All-New Wolverine or Old Man Logan?

In the past two or three months, we’ve had a two new solo comic book series launched featuring a clawed mutant; All-New Wolverine and Old Man Logan. Comparisons will inevitably be drawn between the two eventually, but as it stands, with only three issues of the latter released, despite my feelings on the rest of the All-New Wolverine‘s issues, I feel it’s a bit too early to compare anything but the first issues of each series.

And you know what? Both are fantastic in their own way.

All New Wolverine cover 2All-New Wolverine #1 is a great start to a comic book series; opening with a pretty clear statement that Laura Kinney is now Wolverine, is a brilliant way to introduce new readers to an entirely new kind of Wolverine. She’s all new, and this is a pretty explosive jumping on point for readers. I really enjoyed the first issue; it was a fantastic comic that had the right amount of punch, and it left readers with plenty of promise for the rest of the series.

For my money, it was the best comic featuring Wolverine released in some time. The best comic, that is, right up until Old Man Logan #1 hit the racks in January this year.


Old Man Logan #1
 was everything I had been missing about Wolverine since long before he died. Before he lost his powers, too. Here we had a return to the tragic, savage, noble warrior that had drawn me into comics some fifteen years ago. The issue felt like a home coming to me in a way that I never expected it too. It was, without question, the best single issue Wolverine comic I had read in years, indeed I don’t remember the last comic that had the old canucklehead in it that I enjoyed as much as this one.

Old_Man_Logan_1_CoverNo matter how each series progresses, whether it continues to wow me as the first issue did, the first issue of both series will always have a place within my collection.

Whether Old Man Logan stays as my favourite comic book as the series progresses, or it gradually looses me like All-New Wolverine did, the opening chapters of each series are fantastic. And you know what? Laura Kinney‘s comic is doing fantastically well in the sales charts, and my own feelings aside, it has been reviewed very well – the series just wasn’t for me, and I’m okay with that. Old Man Logan may not be for you, either, but there’s every chance you’ll enjoy All-New Wolverine.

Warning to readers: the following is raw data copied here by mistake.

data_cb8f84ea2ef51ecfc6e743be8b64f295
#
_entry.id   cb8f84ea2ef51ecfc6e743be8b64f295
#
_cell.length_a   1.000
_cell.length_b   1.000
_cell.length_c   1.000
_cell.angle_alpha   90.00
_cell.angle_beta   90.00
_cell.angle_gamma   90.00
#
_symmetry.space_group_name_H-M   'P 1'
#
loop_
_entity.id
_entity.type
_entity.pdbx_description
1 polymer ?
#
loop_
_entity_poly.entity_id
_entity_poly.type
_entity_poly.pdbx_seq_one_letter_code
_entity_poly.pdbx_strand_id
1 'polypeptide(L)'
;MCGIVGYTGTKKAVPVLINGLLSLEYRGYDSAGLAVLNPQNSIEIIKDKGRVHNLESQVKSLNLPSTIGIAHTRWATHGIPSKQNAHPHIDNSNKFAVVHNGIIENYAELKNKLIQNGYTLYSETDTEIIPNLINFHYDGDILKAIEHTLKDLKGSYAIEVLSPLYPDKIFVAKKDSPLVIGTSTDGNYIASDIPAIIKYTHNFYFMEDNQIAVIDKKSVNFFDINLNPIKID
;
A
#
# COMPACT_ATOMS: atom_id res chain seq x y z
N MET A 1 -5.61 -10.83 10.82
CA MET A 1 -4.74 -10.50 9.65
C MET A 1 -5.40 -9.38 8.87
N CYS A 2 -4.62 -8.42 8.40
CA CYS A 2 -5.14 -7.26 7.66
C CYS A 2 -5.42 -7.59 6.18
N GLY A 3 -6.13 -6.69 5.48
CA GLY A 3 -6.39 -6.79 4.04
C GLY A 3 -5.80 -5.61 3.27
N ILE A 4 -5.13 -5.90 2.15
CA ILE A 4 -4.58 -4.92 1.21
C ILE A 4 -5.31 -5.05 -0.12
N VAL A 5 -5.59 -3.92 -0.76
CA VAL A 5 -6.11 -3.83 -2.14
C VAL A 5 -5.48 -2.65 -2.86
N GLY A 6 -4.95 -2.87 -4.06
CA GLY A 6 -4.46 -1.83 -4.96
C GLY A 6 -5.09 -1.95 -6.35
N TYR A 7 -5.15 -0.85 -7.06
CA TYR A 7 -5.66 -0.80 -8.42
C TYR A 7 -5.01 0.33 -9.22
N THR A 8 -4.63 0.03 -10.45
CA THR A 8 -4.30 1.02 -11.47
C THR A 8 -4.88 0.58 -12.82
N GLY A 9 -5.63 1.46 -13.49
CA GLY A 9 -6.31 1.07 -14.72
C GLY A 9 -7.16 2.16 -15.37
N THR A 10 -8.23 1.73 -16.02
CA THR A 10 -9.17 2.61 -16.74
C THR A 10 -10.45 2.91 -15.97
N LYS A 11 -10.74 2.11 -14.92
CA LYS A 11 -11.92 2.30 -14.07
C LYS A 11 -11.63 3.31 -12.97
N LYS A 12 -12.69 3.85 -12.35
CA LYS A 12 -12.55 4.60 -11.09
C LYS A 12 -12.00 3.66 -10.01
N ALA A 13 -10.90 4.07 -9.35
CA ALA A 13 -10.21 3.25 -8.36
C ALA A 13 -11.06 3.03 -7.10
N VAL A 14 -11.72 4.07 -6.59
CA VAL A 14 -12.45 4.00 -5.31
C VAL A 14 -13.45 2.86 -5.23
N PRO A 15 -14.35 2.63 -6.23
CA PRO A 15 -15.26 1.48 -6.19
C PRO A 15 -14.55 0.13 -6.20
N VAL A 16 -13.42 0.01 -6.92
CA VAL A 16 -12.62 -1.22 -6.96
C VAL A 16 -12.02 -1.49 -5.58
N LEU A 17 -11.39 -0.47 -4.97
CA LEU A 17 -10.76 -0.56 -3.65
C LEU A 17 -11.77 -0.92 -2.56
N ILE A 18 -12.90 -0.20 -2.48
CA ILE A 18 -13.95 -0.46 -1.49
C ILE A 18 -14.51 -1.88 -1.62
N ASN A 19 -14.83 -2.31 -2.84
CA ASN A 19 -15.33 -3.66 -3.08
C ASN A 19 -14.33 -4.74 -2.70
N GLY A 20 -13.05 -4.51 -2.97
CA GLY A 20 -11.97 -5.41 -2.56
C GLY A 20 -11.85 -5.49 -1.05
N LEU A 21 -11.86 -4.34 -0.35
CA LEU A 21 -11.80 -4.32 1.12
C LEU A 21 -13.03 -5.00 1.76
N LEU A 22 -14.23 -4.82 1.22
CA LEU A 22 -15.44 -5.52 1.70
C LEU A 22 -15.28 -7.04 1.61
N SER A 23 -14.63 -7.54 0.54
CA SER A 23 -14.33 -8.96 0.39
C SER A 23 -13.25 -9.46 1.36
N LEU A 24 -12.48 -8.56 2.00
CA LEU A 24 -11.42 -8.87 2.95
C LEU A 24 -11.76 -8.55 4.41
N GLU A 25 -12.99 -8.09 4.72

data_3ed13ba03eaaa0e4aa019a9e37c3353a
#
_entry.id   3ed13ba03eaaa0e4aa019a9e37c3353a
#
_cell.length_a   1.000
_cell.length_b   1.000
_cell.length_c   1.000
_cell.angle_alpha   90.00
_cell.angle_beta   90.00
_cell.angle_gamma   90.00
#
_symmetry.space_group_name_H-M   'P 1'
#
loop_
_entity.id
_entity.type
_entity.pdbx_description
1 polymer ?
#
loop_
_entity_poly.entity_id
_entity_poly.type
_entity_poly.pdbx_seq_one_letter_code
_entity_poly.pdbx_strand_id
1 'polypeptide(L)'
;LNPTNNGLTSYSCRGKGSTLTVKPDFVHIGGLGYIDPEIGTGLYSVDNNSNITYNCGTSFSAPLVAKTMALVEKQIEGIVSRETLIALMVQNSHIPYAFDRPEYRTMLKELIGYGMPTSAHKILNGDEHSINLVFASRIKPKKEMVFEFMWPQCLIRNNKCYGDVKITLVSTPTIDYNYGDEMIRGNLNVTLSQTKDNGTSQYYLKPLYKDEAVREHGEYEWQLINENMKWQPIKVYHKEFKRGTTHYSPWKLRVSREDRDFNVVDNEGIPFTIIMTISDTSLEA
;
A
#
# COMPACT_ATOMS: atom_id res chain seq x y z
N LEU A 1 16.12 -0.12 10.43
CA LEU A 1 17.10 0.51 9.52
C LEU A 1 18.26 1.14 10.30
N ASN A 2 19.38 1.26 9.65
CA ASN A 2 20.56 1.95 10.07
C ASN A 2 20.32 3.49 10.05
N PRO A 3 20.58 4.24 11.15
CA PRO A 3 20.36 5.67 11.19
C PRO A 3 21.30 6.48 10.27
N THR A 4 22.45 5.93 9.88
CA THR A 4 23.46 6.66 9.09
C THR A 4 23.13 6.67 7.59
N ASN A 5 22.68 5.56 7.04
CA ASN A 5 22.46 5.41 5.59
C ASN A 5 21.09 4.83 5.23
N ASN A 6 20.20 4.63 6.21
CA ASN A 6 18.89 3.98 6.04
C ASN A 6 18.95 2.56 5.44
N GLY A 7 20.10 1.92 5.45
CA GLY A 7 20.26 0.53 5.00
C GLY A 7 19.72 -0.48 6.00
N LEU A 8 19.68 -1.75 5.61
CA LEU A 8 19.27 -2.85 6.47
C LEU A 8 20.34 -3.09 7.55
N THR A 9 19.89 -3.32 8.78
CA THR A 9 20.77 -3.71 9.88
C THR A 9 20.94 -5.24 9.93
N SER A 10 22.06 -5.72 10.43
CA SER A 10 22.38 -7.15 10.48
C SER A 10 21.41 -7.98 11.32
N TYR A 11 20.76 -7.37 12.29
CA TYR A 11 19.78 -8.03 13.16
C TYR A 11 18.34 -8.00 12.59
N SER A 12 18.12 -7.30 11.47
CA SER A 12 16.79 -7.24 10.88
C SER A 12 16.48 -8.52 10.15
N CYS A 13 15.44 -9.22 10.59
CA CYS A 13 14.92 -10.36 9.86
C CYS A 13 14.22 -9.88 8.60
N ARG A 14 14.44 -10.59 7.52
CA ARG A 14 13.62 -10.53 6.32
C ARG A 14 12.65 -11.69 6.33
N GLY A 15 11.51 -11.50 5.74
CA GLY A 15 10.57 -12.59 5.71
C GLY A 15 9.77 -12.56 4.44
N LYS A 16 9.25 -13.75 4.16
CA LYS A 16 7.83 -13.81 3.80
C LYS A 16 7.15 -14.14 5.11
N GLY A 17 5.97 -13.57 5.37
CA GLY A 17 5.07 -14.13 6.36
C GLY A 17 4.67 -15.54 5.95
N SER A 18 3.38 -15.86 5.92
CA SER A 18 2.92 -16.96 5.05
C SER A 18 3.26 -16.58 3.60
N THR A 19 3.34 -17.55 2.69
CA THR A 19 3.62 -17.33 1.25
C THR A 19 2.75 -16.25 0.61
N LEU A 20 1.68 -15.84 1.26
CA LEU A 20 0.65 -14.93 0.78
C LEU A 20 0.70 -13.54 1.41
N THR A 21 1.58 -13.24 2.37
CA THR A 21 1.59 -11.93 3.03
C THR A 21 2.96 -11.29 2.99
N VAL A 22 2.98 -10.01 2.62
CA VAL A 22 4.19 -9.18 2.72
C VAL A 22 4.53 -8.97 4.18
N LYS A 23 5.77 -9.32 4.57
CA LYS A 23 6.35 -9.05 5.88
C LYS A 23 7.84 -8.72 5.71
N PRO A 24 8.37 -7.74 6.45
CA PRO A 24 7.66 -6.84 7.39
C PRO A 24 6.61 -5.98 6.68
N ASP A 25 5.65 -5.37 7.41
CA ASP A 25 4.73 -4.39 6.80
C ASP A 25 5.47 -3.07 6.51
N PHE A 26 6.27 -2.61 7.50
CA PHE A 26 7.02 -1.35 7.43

This is a very exciting time for Wolverine  comics, after the year or so that we had none after James Howlett‘s death (technically he’s still dead, too). We’ve had more than a year away from the character, with Marvel only starting the solo comics again post Secret Wars. An entire year to get past our Wolverine Burn Out and become excited to read the character’s stories again, whether it’s Old Man LoganLaura Kinney, or both.

If you were expecting me to tear one of the two first issues apart, well, obviously I haven’t done that. The truth is is that they’re both great first issues, and while Old Man Logan #1 may be the best Wolverine comic for me out of the two, that doesn’t mean that All-New Wolverine #1 isn’t any good. It is. It’s very good.

I just didn’t think it was as good as Old Man Logan #1.

2 comments

  • So far All-New Wolverine has improved with each issue too.

    For me, I prefer All-New Wolverine, not just because she’s actually my favourite X-Men character, but because Old Man Logan’s first story arc is by it’s very nature, predictable. That doesn’t make it bad, and issue 3 gives him some great interactions with Kate Bishop, but All-New Wolverine feels like a legitimate thriller with Wolverine-like elements, and the sisters (clones) represent different sides of the girl Laura used to be, showing how much she’s grown since her early days.

  • The problem with Old Man Logan’s first arc is that it feels very hamstrung by the fact we already know where the arc is going to end up. We KNOW he’s not going to kill anyone on his list. We KNOW he’s going to end up retired in a trailer in Canada for Storm and Jean to find. There’s very little tension.

    Now, that doesn’t mean it can’t still tell an engaging story, but I feel like Lemire has failed on that count, as well. The second issue felt like it existed just to have a Hulk vs. Wolverine fight. Rather than the conflict serving the plot, it just felt like it was there just to be there. This is a shame, because there’s a LOT that could have been done with a confused and crotchety Logan having to deal with an equally confused but pretty laid back Amadeus Cho. But in the end we didn’t get any real development other than to see Logan just get even more confused. Issue 3 improved on that by giving Kate something to actually DO in regards to the narrative, but she ends up coming across like a total idiot when she’s actually SURPRISED that Logan planned to KILL Mysterio. At NO POINT in their interactions did Logan say anything to imply he intended anything else. Quite the contrary, it was made VERY clear that Logan had murder on his mind. Yet somehow Kate thought they were just going out to rough him up?

    By contrast, Wolverine has made far better use of its two main guest stars (Strange and Wasp), weaving them much more smoothly into the plot. They’re two people Laura ordinarily wouldn’t work with, but the narrative excellently establishes WHY they would this time. And unlike Logan’s encounters with Chulk and Kate, the team-ups with Stephen and Jan tangibly explore who Laura was and has become, and how that affects her decision to take up the name of Wolverine, and vice-versa.

    Old Man Logan fails fairly critically on multiple counts; it feels like a Shaggy Dog Story where nothing matters in the end, and there’s very little about the journey that’s truly engaging. The art and characterization are spectacular, but it ultimately feels very shallow.